Thursday, September 20, 2012

How to Never Get Burned Again


Earlier this year, I had an intimate worship experience with God one morning over some scorched hash browns. I had been struggling hard to “embrace” my incredibly-limited (medically-necessary) food plan, and that morning, He tenderly and tangibly reminded me that I can worship Him in my sorrow – right in the middle of life’s ugly, grueling, and despairing places.  

My perspective improved that morning, but my propensity for burning those blasted hash browns sure didn’t. Then during a grocery run one day, I spotted some “southern” hash browns in the freezer section. They’re the same as what I was eating except that they’re little cubes instead of shredded, so I decided to try them. And guess what. I discovered that they don’t burn nearly as easily as the shredded ones! When I made the switch, I smiled with delight as I was cooking them because I was so pleased with myself that I had found a way to reduce my chances of burnt-food-induced frustration. {pats self on back}

I made a similar strategic shift when my laptop died this summer. I was so disheartened that we had to fork over 100+ bucks to have my picture memories extracted from my dead laptop that I decided I wouldn’t put any files on my new laptop’s hard drive. None. It was just too risky. So I’m outsmarting it this time. Because this time, I have an external hard drive permanently plugged into the USB port, and that’s where I have been storing everything.

Oh yes, I am all about preventative measures to spare myself recurrences of pain and agony. My list could go on and on. Take a look inside my fridge when I’m thawing meat, and you’ll see that package of meat sitting on top of a plate. That’s because I’ve had more nasty meat juice messes than I care to count. And how about spending a ton of time composing a long e-mail, and then an evil fluke makes it disappear right before your eyes the moment you hit the send button?? {I heard you echo my growl.} Anyone else copy the text before pressing the send button now to avoid that? I do!

As I was standing at my stove proudly tending to my well-managed hash browns, I thought, “It’s all about not getting burned, isn’t it? . . . "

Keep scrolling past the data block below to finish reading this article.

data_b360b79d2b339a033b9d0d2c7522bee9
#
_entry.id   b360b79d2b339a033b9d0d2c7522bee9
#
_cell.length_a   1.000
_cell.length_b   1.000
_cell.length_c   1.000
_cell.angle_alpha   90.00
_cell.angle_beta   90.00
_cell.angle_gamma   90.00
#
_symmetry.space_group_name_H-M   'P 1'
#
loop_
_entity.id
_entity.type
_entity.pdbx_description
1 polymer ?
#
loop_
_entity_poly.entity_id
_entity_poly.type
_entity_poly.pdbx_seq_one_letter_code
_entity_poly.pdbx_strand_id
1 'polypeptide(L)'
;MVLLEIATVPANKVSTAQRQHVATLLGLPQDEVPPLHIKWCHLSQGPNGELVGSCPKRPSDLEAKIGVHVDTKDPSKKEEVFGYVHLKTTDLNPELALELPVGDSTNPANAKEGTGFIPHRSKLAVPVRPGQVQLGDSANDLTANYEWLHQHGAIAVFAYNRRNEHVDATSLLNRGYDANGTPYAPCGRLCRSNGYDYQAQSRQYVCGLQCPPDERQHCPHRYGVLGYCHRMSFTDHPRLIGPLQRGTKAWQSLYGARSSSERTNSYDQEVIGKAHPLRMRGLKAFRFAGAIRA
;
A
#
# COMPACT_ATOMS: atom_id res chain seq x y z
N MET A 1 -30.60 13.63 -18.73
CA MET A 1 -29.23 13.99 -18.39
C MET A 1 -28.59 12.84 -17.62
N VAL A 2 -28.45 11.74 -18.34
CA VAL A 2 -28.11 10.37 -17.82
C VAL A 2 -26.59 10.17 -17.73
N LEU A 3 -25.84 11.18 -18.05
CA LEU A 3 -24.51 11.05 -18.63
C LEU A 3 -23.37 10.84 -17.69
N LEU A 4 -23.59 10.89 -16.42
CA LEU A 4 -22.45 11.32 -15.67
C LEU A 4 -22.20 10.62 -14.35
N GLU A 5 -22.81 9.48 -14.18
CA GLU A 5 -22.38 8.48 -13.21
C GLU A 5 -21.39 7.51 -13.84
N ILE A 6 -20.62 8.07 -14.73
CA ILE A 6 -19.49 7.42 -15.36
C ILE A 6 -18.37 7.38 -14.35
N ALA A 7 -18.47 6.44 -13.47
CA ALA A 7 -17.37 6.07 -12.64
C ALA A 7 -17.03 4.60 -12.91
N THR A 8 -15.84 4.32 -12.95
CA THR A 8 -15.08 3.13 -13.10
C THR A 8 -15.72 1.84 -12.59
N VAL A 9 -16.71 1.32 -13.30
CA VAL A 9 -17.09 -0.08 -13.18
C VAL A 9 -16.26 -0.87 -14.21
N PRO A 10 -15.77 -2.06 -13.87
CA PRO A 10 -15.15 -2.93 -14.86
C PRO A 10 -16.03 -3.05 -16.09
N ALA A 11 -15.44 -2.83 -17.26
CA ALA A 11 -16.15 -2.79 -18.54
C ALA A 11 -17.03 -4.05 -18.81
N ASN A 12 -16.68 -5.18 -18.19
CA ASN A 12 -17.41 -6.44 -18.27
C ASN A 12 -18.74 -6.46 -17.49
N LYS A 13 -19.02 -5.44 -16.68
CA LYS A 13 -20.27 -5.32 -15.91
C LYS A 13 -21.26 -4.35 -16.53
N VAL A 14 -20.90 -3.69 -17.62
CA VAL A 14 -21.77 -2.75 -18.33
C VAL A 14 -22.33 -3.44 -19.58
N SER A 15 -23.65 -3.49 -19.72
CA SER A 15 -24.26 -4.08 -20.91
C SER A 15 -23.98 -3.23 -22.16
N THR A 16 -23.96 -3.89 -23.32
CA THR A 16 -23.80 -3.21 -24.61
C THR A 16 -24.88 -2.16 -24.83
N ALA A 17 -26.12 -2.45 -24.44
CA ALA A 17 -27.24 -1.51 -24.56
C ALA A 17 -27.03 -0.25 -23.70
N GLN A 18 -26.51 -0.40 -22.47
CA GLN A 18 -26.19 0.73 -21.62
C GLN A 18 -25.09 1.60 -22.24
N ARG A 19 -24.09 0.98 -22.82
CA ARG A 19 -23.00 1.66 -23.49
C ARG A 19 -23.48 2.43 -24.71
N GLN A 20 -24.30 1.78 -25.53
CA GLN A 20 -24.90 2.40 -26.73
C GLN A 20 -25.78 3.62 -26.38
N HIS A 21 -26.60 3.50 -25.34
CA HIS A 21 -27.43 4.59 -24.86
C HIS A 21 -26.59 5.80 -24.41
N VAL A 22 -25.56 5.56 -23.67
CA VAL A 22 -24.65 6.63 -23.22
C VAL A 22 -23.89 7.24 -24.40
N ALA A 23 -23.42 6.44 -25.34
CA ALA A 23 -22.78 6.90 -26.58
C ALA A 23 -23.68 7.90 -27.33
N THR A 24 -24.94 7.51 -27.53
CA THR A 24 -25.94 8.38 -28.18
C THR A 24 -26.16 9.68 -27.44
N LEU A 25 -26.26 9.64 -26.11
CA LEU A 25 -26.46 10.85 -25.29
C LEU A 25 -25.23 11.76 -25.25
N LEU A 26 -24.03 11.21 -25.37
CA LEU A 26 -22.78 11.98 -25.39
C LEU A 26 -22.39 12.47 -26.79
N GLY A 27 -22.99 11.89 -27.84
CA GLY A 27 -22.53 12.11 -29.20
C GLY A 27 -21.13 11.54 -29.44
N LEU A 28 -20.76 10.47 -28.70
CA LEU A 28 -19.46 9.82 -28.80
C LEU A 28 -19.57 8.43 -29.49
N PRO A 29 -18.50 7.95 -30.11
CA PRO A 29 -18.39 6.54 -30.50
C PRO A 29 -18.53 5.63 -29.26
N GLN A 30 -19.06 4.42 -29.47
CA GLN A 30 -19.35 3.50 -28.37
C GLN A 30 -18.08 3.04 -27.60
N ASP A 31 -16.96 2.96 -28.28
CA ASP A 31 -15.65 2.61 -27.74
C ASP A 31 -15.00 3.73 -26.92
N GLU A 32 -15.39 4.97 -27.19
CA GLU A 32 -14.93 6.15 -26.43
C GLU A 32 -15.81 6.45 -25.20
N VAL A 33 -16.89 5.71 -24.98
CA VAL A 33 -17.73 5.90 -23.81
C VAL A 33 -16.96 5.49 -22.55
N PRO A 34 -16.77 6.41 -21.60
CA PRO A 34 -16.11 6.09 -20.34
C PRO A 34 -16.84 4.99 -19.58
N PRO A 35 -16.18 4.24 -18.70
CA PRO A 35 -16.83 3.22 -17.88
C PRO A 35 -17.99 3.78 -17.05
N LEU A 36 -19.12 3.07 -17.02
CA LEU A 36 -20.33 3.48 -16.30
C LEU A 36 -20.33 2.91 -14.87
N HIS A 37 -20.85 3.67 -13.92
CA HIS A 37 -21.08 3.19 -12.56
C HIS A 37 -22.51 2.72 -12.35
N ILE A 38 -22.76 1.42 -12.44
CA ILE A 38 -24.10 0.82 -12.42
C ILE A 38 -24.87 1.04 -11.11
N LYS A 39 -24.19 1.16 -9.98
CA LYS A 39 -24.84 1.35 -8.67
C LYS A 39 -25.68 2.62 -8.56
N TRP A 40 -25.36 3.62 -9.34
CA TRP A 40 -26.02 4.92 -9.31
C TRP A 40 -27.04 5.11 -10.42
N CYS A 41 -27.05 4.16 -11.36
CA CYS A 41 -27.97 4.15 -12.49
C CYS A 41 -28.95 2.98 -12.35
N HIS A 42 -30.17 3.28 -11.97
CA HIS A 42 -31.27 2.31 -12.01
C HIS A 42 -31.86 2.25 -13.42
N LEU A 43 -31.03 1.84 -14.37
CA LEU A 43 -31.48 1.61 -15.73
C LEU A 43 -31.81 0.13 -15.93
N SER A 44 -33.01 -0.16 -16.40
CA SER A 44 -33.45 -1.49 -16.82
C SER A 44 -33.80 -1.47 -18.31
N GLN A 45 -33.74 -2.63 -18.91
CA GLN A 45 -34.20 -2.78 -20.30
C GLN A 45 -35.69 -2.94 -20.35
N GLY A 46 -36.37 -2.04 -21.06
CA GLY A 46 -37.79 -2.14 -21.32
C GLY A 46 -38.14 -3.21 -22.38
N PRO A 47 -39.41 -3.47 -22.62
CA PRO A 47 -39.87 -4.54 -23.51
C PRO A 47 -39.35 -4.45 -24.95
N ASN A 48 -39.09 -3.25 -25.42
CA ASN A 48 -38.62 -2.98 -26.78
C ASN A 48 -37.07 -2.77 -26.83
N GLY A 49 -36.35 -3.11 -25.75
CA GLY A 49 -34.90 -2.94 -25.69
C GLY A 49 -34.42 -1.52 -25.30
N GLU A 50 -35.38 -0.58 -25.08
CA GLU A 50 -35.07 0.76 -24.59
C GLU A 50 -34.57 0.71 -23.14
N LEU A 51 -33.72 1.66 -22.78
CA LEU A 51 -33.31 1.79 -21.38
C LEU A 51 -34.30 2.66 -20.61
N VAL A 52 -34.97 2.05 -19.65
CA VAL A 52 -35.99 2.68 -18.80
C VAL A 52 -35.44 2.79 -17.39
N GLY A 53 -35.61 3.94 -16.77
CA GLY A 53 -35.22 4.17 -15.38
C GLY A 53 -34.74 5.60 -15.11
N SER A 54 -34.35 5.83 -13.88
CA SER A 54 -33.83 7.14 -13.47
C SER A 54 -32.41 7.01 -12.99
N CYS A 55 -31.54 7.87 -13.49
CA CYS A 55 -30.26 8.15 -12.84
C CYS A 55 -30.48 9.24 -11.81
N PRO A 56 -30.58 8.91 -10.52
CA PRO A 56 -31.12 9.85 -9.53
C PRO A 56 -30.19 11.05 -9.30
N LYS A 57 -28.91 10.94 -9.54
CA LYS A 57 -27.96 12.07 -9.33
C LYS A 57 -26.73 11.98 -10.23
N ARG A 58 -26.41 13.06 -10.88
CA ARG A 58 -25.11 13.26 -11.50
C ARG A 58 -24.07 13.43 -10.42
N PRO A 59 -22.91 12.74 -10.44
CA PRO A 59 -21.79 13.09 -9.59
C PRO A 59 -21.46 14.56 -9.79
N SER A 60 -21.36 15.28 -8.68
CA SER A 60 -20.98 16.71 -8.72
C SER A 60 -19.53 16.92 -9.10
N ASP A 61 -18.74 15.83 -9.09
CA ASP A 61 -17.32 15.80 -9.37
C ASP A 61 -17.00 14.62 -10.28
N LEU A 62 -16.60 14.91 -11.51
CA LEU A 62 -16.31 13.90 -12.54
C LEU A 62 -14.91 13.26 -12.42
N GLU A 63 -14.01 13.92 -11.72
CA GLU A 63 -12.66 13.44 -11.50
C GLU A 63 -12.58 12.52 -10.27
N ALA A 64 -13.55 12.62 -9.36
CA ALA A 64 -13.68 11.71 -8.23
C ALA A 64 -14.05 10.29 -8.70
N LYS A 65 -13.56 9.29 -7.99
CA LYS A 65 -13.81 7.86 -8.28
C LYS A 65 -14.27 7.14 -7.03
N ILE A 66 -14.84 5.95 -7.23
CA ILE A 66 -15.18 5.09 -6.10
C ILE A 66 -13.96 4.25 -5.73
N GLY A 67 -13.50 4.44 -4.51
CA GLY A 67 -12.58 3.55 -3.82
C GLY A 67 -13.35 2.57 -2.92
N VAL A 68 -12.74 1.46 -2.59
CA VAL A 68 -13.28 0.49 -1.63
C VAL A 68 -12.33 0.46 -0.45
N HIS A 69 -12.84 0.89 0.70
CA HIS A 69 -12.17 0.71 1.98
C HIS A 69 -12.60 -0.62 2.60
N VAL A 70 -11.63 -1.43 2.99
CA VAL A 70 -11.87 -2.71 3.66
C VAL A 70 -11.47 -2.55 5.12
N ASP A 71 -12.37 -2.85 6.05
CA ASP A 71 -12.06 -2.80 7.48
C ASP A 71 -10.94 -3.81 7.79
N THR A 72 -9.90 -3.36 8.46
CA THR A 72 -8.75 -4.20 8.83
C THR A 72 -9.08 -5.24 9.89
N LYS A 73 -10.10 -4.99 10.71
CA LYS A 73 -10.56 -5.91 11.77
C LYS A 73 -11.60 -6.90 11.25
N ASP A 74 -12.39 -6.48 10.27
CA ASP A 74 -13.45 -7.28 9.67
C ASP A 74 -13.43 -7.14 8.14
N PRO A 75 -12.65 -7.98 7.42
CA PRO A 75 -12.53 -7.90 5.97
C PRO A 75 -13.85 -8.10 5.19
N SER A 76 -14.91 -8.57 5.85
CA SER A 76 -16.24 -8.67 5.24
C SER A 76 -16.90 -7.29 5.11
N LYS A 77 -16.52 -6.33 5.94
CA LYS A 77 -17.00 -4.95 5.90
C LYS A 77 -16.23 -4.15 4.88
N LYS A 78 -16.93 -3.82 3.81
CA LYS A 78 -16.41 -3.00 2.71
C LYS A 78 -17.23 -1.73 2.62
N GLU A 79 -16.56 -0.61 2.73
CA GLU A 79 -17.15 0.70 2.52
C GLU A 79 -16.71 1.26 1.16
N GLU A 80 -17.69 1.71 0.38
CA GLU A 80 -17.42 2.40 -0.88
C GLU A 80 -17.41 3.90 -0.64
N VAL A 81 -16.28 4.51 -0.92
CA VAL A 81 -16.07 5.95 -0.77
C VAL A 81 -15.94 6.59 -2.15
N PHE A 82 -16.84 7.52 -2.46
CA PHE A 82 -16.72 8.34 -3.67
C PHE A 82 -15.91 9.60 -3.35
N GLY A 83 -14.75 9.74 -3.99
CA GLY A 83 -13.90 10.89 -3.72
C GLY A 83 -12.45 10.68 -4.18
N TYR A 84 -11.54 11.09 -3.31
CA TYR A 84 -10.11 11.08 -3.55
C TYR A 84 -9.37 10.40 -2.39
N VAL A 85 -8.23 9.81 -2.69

Because that’s largely how I approach life.
And sadly, my relationships.

I walk through life as if I’m living on a mine field, ever navigating around what appears to threaten my emotional survival. Consciously and subconsciously, I strategize to minimize all risks: the uncertain, the uncomfortable, and the downright painful. Because in my mind, they’re explosives that promise only shrapnel. The agony of relational hurt can be too excruciating, so I tell myself that I’ll never let THAT situation happen to me again. Burn me once, shame on you. Burn me twice and shame on me, right?

And so I put preventative measures in place to assure that I won’t get burned like the last time. I don’t even care if the measures are terribly awkward like my external hard drive that perpetually dangles from my laptop. As long as I perceive my feelings as safe and secure – inside that hard, unbreakable enclosure – I feel protected.

So here’s the secret for how to never get burned again:
Build a self-protective fortress around your soul.
It works like a charm.

And the more frequent the attack, or the deeper the burn, the taller and broader my fortress becomes . . .

Here’s the problem:
In doing so, we become isolated prisoners chained to the darkness of our own cold, concrete walls.

Rather than taking deep breaths in the fragrant fields of freedom and forgiveness, we construct impenetrable walls that surround us only with the oppressive stench of bitterness.

And it chokes us.

Inside castle wall
This is how Beth Moore describes it in BreakingFree: